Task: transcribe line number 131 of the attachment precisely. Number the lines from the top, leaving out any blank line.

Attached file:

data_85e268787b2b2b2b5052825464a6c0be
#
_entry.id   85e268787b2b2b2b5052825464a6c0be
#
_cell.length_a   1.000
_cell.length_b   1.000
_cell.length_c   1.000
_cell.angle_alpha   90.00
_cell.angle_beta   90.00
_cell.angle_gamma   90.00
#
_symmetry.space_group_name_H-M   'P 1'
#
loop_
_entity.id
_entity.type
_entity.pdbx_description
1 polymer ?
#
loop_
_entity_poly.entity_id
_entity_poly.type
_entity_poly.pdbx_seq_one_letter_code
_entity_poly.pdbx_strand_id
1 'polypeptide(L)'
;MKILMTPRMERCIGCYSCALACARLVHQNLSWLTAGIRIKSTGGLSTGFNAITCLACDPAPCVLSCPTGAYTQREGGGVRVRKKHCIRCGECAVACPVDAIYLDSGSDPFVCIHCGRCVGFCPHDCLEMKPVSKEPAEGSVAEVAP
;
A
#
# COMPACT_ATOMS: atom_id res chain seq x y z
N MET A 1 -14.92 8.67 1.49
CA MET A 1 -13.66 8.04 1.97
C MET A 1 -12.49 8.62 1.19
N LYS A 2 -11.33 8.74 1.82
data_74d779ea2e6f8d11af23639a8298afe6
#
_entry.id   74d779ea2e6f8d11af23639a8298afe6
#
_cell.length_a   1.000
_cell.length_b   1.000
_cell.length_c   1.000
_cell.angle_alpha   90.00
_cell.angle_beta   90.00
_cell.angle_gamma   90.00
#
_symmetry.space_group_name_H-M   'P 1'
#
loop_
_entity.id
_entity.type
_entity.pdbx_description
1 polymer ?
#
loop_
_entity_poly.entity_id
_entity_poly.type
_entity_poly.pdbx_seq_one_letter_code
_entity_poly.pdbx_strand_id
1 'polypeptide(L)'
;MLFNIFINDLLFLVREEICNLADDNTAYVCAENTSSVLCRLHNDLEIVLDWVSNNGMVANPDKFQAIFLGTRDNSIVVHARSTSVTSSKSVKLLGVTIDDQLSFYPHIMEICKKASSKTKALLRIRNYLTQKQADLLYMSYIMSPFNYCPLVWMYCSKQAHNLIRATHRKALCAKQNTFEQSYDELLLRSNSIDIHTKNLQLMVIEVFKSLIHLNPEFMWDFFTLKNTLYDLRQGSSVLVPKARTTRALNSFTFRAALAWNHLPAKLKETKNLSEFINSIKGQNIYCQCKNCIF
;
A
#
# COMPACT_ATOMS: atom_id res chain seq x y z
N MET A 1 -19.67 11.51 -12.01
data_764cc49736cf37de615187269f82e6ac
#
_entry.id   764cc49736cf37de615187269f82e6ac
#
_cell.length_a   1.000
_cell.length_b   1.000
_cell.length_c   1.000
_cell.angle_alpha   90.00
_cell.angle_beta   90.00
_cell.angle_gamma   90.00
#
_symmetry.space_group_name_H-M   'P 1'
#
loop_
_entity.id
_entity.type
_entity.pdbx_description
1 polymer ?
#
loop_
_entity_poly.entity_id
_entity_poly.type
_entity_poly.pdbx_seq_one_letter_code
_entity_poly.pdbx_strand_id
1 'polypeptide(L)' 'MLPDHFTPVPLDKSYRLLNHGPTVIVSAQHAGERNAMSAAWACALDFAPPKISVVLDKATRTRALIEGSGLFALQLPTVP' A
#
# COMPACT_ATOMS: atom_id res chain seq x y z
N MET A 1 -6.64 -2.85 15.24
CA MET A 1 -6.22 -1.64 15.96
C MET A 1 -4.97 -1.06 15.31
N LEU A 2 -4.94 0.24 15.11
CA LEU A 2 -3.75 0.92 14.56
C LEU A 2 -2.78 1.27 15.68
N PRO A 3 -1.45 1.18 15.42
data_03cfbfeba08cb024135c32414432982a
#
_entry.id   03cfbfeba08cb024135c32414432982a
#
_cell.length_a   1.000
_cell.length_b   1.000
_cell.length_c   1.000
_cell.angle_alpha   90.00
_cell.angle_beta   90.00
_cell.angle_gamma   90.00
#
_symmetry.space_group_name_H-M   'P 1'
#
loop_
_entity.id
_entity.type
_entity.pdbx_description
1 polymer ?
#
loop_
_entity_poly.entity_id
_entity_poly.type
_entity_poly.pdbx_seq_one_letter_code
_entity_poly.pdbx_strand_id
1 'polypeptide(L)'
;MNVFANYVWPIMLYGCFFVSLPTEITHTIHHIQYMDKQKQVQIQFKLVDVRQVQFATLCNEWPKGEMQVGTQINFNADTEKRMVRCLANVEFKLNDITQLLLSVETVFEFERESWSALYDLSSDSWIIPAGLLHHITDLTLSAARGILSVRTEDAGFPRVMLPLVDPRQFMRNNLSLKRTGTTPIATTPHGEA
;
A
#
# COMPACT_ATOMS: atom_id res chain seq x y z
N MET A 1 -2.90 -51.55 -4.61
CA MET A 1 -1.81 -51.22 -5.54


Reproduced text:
CA MET A 1 -1.81 -51.22 -5.54